A report by NUS – on the changing nature of student leadership and its impact on the student experience – finds student officers now put their role as representatives far above their role as activists. Student union reps- happier in the boardroom than at the sit-in? (Guardian)
Best April Fool of the day (well hopefully it’s an April Fool)
Students could be asked to wear gowns and mortarboards on campus in plans by education secretary Michael Gove to “restore rigour” to higher education, the THE has learned. Gowns and mortarboards ‘could be compulsory’ under Gove (THE)
As the debate on how we fund higher education continues to rumble on, University Alliance feature in two pieces setting out an alternative vision.
In the Guardian, and responding to the current controversy over the RAB charge, Libby Hackett says, “this is a really important issue that people tend to avoid because it is both technical and highly politicised. We need to consider some intelligent solutions that will deliver a more sustainable funding platform.” Tuition fees blunder: ‘there’s no need for this spiralling public cost’ (Guardian)
Writing in the Times, and responding to Labour’s £6,000 plan, Libby says, “fees of £6,000 may end up as a credible position but it is deeply worrying that Labour sees this as its starting point rather than the result of calculations based on a well-designed student finance and university funding system.” Big picture, small print in student loan jungle (Times)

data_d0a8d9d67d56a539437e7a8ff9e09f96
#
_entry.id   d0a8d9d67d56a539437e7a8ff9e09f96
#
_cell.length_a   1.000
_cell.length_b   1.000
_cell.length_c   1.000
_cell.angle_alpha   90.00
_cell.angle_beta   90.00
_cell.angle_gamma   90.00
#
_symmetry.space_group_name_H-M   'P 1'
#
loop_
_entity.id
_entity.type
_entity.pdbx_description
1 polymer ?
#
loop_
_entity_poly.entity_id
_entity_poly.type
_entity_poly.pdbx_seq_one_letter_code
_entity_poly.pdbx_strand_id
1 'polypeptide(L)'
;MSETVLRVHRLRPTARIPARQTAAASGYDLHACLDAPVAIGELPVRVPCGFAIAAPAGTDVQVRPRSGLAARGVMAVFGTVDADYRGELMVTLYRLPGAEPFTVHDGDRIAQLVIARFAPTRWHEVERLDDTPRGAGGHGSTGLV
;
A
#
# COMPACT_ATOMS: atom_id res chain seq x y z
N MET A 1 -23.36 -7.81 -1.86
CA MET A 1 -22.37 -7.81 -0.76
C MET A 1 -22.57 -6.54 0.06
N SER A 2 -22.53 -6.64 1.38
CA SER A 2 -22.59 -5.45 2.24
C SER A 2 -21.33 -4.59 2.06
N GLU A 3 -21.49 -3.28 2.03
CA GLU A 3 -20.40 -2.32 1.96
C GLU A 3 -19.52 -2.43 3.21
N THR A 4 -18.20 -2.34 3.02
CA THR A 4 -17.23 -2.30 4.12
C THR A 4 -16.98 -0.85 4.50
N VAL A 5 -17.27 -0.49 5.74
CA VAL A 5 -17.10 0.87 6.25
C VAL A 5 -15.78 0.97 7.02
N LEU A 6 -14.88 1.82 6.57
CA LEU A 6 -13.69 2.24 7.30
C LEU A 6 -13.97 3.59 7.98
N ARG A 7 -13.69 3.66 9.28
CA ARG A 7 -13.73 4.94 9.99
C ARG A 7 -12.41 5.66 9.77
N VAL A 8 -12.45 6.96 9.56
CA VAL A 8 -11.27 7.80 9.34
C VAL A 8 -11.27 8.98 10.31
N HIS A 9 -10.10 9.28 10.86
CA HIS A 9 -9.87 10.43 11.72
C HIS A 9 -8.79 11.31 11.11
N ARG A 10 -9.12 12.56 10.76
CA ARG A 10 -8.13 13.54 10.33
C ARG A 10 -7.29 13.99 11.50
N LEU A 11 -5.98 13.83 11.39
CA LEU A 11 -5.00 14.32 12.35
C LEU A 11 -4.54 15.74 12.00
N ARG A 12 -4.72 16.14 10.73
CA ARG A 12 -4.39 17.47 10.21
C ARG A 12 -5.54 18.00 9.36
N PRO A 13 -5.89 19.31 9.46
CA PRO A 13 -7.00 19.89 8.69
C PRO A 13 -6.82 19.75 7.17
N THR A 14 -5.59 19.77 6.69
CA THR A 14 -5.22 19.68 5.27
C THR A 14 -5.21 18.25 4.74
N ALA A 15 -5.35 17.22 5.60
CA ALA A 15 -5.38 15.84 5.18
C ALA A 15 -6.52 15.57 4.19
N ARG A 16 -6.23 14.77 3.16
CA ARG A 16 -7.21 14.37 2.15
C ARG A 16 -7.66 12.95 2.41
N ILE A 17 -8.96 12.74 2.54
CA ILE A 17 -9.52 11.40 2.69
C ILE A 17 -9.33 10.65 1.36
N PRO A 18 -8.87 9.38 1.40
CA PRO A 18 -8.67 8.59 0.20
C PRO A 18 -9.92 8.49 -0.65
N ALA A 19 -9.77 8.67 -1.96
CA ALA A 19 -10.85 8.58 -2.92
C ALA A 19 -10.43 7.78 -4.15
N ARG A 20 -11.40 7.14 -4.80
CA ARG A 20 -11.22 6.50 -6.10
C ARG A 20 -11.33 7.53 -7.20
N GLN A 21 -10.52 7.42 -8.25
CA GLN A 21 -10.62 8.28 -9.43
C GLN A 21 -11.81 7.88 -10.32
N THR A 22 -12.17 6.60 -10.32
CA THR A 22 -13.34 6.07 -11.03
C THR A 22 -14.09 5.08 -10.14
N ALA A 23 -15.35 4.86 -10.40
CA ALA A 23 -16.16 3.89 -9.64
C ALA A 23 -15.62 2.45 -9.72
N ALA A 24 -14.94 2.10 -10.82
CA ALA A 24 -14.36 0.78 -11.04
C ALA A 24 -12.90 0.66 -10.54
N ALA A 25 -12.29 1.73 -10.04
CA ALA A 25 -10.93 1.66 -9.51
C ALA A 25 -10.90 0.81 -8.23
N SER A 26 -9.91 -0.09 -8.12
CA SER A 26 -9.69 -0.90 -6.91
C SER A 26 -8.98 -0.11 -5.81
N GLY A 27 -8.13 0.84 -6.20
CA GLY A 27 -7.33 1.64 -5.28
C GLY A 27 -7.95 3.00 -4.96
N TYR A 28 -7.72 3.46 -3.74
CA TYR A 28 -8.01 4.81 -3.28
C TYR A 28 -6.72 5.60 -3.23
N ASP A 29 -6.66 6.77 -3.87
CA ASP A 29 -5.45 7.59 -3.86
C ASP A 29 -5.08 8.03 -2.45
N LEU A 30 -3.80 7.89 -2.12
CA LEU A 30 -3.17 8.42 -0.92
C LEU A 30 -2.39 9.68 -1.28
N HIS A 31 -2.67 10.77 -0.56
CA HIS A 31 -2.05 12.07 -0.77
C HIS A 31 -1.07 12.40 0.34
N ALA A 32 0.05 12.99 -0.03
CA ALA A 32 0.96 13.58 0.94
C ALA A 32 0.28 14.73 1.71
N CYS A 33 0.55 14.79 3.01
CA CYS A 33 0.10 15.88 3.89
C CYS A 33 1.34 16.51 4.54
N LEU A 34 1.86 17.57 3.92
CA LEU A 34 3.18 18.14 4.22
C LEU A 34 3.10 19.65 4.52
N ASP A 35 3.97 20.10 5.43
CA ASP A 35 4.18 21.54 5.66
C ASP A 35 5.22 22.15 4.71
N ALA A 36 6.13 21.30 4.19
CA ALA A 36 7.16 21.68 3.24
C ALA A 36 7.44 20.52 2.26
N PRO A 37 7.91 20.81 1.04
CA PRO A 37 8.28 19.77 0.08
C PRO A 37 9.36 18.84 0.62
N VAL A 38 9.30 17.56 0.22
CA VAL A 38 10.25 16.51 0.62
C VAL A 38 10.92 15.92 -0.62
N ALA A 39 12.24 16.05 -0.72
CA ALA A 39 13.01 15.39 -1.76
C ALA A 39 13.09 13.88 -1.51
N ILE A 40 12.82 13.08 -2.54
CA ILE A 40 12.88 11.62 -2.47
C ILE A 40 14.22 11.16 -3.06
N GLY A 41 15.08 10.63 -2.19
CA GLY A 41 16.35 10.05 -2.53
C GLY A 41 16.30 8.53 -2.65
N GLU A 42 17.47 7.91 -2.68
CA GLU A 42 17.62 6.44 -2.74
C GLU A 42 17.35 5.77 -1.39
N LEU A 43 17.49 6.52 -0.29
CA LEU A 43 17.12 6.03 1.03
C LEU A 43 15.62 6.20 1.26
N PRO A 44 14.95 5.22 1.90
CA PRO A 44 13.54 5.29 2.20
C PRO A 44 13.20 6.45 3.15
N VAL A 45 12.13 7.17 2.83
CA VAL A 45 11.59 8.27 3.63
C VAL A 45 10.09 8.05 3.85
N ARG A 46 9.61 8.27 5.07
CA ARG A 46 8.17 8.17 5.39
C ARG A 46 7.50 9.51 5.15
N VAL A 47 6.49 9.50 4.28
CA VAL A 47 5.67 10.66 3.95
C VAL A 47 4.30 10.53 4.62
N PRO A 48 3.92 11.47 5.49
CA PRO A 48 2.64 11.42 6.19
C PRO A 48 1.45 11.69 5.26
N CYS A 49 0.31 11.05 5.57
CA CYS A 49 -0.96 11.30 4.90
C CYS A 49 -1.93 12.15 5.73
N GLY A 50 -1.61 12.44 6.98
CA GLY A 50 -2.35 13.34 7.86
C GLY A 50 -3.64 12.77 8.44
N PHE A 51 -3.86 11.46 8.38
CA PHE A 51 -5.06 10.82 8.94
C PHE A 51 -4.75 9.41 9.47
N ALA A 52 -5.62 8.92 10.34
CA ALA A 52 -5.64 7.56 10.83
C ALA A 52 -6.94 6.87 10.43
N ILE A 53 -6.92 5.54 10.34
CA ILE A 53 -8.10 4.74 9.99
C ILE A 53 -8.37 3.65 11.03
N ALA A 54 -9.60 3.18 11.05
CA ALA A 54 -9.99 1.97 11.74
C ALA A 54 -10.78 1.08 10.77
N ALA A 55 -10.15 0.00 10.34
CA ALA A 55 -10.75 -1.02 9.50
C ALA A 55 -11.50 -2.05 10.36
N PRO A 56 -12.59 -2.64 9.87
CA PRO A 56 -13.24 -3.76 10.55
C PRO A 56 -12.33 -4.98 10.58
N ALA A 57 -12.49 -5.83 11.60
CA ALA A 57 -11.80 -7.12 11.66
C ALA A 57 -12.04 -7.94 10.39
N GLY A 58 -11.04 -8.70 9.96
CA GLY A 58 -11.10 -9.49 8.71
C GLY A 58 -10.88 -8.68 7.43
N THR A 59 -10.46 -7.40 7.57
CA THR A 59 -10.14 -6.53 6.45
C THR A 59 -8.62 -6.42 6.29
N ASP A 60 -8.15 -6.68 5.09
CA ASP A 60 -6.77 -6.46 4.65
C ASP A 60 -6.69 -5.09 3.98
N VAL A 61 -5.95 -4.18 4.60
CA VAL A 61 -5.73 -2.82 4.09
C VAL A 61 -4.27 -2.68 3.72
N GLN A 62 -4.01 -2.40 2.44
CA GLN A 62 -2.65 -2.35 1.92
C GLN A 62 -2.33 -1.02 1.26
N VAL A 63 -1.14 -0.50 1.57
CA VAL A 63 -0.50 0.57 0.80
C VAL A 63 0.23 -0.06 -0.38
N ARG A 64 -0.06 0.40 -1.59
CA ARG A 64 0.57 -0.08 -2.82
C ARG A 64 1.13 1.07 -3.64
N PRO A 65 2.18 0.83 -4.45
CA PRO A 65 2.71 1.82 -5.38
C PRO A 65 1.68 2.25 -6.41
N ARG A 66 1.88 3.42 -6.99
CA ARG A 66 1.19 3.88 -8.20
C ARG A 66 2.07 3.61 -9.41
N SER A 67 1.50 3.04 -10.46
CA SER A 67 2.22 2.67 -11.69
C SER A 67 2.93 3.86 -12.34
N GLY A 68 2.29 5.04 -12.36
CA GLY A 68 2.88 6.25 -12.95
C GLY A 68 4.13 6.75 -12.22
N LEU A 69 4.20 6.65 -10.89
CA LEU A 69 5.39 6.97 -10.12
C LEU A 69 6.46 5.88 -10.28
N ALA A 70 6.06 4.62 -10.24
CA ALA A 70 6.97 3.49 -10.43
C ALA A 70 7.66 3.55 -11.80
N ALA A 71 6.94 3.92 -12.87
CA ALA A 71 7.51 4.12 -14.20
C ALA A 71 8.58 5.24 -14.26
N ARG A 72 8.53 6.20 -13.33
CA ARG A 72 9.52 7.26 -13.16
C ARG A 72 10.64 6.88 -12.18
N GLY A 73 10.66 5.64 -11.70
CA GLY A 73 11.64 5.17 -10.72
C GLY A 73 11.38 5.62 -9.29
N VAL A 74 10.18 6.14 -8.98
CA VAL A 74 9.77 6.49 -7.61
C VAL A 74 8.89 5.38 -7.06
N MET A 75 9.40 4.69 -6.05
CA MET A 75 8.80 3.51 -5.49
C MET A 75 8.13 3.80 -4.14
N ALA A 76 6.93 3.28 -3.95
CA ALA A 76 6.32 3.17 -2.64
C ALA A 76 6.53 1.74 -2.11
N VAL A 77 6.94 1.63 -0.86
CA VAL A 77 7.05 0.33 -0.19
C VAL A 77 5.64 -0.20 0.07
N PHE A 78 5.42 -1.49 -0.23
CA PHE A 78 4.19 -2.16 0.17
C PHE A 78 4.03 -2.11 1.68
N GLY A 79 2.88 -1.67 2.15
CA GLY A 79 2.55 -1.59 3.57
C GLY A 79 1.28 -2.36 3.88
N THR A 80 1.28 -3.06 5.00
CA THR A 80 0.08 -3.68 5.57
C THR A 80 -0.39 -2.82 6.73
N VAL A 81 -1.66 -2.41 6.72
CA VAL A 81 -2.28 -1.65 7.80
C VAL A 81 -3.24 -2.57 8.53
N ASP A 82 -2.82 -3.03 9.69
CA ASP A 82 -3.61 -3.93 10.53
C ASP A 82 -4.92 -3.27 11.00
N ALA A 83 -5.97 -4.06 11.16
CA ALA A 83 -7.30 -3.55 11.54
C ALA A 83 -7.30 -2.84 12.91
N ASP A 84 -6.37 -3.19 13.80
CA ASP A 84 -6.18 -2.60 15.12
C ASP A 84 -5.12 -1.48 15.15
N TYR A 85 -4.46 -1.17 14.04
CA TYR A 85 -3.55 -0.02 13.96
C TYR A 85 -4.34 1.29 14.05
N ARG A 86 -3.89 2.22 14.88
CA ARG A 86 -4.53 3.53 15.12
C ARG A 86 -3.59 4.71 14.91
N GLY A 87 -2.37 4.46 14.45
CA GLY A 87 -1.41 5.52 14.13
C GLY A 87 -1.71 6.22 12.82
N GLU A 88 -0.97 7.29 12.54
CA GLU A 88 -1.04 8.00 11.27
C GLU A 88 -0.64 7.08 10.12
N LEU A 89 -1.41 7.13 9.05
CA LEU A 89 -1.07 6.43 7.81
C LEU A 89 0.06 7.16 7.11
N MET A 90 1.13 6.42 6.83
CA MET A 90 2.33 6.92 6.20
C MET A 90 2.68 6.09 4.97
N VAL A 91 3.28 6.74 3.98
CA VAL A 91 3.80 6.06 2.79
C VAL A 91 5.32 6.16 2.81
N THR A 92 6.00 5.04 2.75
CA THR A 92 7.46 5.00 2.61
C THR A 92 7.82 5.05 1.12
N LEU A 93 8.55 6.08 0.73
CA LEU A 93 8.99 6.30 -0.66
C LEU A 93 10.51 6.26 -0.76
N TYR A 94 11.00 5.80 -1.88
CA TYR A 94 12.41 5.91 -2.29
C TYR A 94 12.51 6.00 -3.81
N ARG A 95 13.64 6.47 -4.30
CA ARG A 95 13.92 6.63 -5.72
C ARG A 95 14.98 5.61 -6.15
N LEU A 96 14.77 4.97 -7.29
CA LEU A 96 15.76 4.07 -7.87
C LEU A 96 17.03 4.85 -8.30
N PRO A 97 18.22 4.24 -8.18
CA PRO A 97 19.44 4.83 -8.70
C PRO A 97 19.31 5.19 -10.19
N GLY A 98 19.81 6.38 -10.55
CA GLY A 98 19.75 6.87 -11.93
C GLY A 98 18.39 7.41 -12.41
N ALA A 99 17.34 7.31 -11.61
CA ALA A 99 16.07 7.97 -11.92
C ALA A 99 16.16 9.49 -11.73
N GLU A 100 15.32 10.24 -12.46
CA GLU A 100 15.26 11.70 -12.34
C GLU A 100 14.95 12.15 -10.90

Rob Law, Founder of Trunki and graduate of Northumbria University, features in an article promoting our Design& project. Northumbria University hailed as shining example in call for design focus (The Journal)
A new analysis from HEFCE has found that the number of foreign students, recruited by universities, has dropped for the first time in three decades. We have today called for a reintroduction of two-year post study work visas.
Student satisfaction does not say much about the quality of education, says Joanna Williams. Labour’s manifesto needs to be more radical and push for intellectual challenge. Students are made to believe that ‘university is all about them’ (Guardian)
Almost one in 10 university degrees claimed by graduates have “errors”, such as wrong grades or subjects, according to the agency which carries out checks for employers. The Higher Education Degree Datacheck (HEDD) says they also see degree certificates from bogus universities. Some errors could be honest mistakes, but there is also clear evidence of fraud, says HEDD’s Jayne Rowley. Degree checks ‘uncover grade fraud’ (BBC)
Skills and employability